On the flip side, if you are an LGBTQ community member and want children, seek them legally and lawfully. If you are fortunate to receive children, teach them your beliefs. The laws are now, for the most part, in your favor. But if the laws in your area are not supportive of that, seek to get the laws changed. And people of religious beliefs who oppose such a move should refrain from trying to stop it so long as there aren’t other issues that directly encroach upon religious freedom. If there are tweaks needed, let’s find ways to address them without war between groups.

            To everyone who believes in a God or higher power, that God and higher power, if you believe in such a God, is bigger than us or our beliefs or our children or our neighbor’s children and their beliefs. Let us stop trying to change what we don’t like about our neighbors and focus on changing what we don’t like about ourselves.

When it comes to government involvement and public schools etc., it is my personal belief that the government should promote the position of maximum tolerance and acceptance. Therefore, in public schools, paid for by taxpayer dollars, LGBTQ tolerance should absolutely be supported and taught, and so should religious tolerance and acceptance for those who differ in beliefs. When people live in peace, the waters of society flow like rivers and everyone can potentially be happy and at rest. When people live in constant war and turmoil, the waters of society stagnate and become dirty. Let’s ALL seek rivers of water that flow harmoniously between groups of differing core beliefs, and let’s respect one another in all things.

And, in a final option, if you happen to be one who is part of the LGBTQ community and has religious faith like many have, that is completely fine. Preach, teach and operate within the freedom of speech and expression as you see fit, and gather with those who believe the same as you, for it is not a matter of state, and government should stay clear of this. What we personally believe and who we gather with is up to us. It is not the governments business and shouldn’t ever be. Let’s stop judging and attempting to limit each other and also, let us stop using the government as a weaponizing tool of control to force social limitations on others who otherwise are not breaking any laws.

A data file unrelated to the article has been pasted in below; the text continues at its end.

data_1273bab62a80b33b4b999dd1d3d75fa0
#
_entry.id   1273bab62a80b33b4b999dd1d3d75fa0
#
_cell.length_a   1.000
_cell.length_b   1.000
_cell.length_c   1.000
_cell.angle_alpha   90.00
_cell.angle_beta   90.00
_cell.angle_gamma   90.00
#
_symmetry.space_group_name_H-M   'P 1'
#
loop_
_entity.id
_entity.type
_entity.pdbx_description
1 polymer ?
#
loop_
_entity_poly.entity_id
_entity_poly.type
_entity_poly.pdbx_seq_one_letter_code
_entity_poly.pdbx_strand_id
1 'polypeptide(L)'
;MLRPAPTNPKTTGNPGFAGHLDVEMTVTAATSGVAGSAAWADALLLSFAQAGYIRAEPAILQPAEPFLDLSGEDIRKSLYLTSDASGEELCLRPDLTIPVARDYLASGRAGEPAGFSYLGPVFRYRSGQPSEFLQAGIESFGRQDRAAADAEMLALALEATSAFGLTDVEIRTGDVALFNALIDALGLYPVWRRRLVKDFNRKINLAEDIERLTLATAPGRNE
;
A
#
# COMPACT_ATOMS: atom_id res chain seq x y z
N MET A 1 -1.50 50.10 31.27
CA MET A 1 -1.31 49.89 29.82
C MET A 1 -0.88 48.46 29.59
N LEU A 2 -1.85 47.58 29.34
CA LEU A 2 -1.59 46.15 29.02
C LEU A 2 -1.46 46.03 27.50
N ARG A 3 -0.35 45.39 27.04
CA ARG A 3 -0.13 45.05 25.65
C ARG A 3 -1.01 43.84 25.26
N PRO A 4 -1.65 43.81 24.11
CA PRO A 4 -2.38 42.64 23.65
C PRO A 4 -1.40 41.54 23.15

It is absolutely NOT the government’s responsibility to attempt to mitigate or force religious or LGBTQ compliance in beliefs and unification. If I ever declare candidacy and speak to groups, I will attempt to abide by this emphatically. I believe for individuals to step in and attempt to force this issue is not the pathway to peace and unification. We, who could have public influence on our society, should seek to lead this nation back toward its pluralistic roots of acceptance and tolerance for all who otherwise do not break the laws, but differ in core fundamental beliefs.


It is  completely wrong to use government as a tool for division that propagates one group’s agenda above another. Haven’t we already seen enough of that ad nauseum in the last two years? It benefits no one in the end if our democracy is destroyed through strife and division because a wrecking ball like Trump is able to zero in on a nerve point and play the music of division like a pied piper to the various corners of society he desires to control.

There is a pathway to peace and societal harmony between religious groups and the LGBTQ community that allow peaceful coexistence without forced confrontation if everyone simply steps back, stays in their own lane, respects one another, and doesn’t encroach upon others of differing beliefs. If everyone does this, we will no longer have one group perpetrating and the other group being victims of one another. The last few decades, that has been the pendulum of polarization swinging back and forth with neither side in the right. And especially now, we should be able to call, at minimum, a temporary truce between what used to be “fighting groups” in order to move our nation in a carefully stepped direction away from the present Administration. This should be the highest priority in all groups seeking to prevent an autocratic takeover of our nation by the wannabe. There is room for all of us to grow and learn.

I believe there are many polarizing topics we could be discussing. This is simply one I brought into this pre-release because it has become front and center in recent weeks (as of April 25, 2019). There are good, solid, wise answers that can bring peace in the most adverse of situations when people are willing. But if not, we unfortunately have a wrecking ball lying in wait, ready and willing to pounce and annihilate our democracy for good if at all possible! Let’s choose not to let that happen. There is too much at stake here to be fighting over issues that are not that difficult to resolve when everyone brings a sacrifice to the table.

The above section is written in the form of an assumption that on some future date, I will have declared a candidacy for President and will have won the 2020 election. I have not declared any candidacy for President yet.